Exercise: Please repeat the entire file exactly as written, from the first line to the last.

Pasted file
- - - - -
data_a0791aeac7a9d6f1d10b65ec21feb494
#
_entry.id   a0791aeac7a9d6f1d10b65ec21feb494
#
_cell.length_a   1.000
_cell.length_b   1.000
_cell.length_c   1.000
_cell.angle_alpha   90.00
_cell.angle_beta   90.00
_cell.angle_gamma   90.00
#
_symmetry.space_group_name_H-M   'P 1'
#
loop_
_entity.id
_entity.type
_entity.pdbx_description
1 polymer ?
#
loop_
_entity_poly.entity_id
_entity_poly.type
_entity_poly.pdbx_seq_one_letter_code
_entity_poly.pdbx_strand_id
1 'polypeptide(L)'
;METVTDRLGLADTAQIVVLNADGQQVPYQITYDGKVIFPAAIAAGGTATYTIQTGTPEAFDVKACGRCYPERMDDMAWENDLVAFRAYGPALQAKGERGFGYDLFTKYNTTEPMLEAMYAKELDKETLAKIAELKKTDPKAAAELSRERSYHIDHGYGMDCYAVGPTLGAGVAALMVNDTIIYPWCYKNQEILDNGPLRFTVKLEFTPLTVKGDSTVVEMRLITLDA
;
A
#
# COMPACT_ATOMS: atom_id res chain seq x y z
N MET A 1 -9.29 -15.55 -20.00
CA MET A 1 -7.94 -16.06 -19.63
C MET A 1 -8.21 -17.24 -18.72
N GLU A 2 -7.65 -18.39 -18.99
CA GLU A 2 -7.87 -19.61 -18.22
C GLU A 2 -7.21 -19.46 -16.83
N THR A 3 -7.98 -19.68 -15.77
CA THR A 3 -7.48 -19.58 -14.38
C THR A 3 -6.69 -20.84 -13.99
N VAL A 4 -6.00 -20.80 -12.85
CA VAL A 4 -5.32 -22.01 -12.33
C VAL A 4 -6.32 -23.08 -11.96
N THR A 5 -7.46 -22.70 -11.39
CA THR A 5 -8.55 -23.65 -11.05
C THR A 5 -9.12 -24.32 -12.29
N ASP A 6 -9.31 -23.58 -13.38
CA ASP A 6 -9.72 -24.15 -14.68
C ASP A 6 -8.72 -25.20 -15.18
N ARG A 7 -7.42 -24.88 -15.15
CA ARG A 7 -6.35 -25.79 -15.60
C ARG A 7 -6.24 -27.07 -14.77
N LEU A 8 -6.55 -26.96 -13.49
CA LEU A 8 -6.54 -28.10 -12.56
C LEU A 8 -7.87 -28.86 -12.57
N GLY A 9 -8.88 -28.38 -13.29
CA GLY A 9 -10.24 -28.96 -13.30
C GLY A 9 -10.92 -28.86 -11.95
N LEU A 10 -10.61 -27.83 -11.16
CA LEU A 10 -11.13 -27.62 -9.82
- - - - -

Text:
data_a0791aeac7a9d6f1d10b65ec21feb494
#
_entry.id   a0791aeac7a9d6f1d10b65ec21feb494
#
_cell.length_a   1.000
_cell.length_b   1.000
_cell.length_c   1.000
_cell.angle_alpha   90.00
_cell.angle_beta   90.00
_cell.angle_gamma   90.00
#
_symmetry.space_group_name_H-M   'P 1'
#
loop_
_entity.id
_entity.type
_entity.pdbx_description
1 polymer ?
#
loop_
_entity_poly.entity_id
_entity_poly.type
_entity_poly.pdbx_seq_one_letter_code
_entity_poly.pdbx_strand_id
1 'polypeptide(L)'
;METVTDRLGLADTAQIVVLNADGQQVPYQITYDGKVIFPAAIAAGGTATYTIQTGTPEAFDVKACGRCYPERMDDMAWENDLVAFRAYGPALQAKGERGFGYDLFTKYNTTEPMLEAMYAKELDKETLAKIAELKKTDPKAAAELSRERSYHIDHGYGMDCYAVGPTLGAGVAALMVNDTIIYPWCYKNQEILDNGPLRFTVKLEFTPLTVKGDSTVVEMRLITLDA
;
A
#
# COMPACT_ATOMS: atom_id res chain seq x y z
N MET A 1 -9.29 -15.55 -20.00
CA MET A 1 -7.94 -16.06 -19.63
C MET A 1 -8.21 -17.24 -18.72
N GLU A 2 -7.65 -18.39 -18.99
CA GLU A 2 -7.87 -19.61 -18.22
C GLU A 2 -7.21 -19.46 -16.83
N THR A 3 -7.98 -19.68 -15.77
CA THR A 3 -7.48 -19.58 -14.38
C THR A 3 -6.69 -20.84 -13.99
N VAL A 4 -6.00 -20.80 -12.85
CA VAL A 4 -5.32 -22.01 -12.33
C VAL A 4 -6.32 -23.08 -11.96
N THR A 5 -7.46 -22.70 -11.39
CA THR A 5 -8.55 -23.65 -11.05
C THR A 5 -9.12 -24.32 -12.29
N ASP A 6 -9.31 -23.58 -13.38
CA ASP A 6 -9.72 -24.15 -14.68
C ASP A 6 -8.72 -25.20 -15.18
N ARG A 7 -7.42 -24.88 -15.15
CA ARG A 7 -6.35 -25.79 -15.60
C ARG A 7 -6.24 -27.07 -14.77
N LEU A 8 -6.55 -26.96 -13.49
CA LEU A 8 -6.54 -28.10 -12.56
C LEU A 8 -7.87 -28.86 -12.57
N GLY A 9 -8.88 -28.38 -13.29
CA GLY A 9 -10.24 -28.96 -13.30
C GLY A 9 -10.92 -28.86 -11.95
N LEU A 10 -10.61 -27.83 -11.16
CA LEU A 10 -11.13 -27.62 -9.82